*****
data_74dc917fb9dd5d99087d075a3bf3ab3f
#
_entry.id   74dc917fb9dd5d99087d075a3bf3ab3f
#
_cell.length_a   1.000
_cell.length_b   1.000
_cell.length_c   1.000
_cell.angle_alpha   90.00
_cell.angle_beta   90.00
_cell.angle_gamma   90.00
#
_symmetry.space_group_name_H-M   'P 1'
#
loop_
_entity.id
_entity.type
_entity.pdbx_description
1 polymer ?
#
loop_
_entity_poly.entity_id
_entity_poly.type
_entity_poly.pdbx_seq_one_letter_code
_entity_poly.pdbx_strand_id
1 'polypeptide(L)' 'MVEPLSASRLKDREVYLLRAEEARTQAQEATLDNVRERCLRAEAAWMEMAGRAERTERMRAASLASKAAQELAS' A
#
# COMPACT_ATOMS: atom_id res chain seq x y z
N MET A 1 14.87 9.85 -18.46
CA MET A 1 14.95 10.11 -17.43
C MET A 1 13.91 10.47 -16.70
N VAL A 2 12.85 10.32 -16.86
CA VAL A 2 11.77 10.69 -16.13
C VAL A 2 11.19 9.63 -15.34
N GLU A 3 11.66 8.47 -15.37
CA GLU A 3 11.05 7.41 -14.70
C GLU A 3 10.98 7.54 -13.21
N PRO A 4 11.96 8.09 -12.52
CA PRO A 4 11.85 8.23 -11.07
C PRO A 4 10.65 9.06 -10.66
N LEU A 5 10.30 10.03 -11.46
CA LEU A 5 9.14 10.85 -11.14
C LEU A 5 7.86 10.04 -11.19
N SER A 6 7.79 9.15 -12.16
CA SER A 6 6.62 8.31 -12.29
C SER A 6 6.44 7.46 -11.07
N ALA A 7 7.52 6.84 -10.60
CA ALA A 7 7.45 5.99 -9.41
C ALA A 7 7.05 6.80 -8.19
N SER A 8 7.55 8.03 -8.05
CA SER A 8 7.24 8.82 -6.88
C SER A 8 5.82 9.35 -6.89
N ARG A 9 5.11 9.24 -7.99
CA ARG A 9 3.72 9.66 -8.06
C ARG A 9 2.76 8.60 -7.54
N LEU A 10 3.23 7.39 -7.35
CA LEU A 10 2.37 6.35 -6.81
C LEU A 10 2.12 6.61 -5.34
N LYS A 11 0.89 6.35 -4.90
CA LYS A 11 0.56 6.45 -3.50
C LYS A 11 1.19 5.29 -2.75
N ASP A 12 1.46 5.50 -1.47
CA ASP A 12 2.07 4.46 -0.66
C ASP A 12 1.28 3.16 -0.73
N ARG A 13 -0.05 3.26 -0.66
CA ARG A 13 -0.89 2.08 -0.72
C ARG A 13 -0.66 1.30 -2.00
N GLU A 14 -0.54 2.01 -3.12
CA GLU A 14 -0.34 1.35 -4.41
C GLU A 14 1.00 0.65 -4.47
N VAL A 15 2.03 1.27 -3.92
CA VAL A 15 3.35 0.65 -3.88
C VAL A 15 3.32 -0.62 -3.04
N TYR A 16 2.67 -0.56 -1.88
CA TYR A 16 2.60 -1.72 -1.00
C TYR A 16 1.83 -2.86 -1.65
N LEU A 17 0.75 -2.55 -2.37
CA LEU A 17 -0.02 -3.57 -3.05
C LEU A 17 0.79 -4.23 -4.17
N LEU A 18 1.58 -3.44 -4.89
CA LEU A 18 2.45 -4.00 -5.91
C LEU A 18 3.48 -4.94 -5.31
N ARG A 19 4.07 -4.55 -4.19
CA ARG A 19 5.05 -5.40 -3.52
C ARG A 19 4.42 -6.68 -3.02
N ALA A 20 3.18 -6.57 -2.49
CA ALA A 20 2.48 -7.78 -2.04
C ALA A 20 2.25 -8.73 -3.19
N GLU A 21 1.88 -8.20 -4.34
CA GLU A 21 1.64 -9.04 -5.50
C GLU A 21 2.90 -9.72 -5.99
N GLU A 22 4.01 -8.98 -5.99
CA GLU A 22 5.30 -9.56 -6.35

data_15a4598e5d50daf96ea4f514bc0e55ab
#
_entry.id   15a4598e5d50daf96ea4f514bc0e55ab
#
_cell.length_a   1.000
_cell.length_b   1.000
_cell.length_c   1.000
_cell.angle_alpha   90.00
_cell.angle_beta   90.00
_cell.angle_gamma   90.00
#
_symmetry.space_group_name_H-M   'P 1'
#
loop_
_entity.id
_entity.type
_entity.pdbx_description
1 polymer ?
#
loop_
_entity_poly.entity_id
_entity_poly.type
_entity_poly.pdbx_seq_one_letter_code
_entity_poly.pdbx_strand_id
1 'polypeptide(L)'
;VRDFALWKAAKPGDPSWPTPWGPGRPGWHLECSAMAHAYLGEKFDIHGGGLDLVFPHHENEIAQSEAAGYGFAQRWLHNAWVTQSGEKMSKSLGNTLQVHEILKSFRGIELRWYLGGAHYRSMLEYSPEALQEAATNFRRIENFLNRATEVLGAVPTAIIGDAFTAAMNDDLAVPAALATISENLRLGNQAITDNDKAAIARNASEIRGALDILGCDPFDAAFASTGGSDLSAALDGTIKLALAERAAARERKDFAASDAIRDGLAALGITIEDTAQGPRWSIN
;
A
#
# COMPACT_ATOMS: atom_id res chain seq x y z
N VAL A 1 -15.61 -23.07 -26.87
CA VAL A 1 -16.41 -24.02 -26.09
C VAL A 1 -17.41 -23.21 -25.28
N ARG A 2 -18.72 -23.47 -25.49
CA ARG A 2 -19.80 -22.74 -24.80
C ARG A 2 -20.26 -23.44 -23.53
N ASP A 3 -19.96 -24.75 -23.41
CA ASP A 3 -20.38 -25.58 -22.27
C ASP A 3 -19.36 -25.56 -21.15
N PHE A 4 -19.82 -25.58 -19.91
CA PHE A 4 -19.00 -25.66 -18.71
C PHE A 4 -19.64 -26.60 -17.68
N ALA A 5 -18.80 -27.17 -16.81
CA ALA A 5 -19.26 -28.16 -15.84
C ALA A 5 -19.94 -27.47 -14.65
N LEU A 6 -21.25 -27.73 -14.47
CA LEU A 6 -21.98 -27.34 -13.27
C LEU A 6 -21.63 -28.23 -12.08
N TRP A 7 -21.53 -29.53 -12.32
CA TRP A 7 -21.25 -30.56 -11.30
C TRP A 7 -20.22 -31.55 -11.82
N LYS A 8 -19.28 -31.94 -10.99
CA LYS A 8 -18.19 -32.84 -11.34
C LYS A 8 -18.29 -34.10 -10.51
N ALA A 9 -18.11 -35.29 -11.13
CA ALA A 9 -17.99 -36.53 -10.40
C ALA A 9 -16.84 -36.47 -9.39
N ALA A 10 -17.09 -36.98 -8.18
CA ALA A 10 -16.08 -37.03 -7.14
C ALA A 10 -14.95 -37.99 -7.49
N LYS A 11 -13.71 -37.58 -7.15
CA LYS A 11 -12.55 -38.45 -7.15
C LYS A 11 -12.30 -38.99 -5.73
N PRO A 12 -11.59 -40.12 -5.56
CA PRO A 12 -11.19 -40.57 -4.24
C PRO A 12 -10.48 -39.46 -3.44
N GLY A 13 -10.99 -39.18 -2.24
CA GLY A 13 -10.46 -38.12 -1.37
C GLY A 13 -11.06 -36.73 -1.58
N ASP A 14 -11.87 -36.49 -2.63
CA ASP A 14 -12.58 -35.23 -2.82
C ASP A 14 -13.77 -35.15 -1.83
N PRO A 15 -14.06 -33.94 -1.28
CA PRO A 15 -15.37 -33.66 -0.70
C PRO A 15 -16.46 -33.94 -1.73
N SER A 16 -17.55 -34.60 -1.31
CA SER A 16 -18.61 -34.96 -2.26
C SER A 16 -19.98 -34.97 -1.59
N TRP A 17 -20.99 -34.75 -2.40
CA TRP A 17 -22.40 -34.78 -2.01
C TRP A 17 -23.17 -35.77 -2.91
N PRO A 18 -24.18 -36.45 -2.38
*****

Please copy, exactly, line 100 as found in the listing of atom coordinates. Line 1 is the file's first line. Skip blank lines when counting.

_cell.angle_alpha   90.00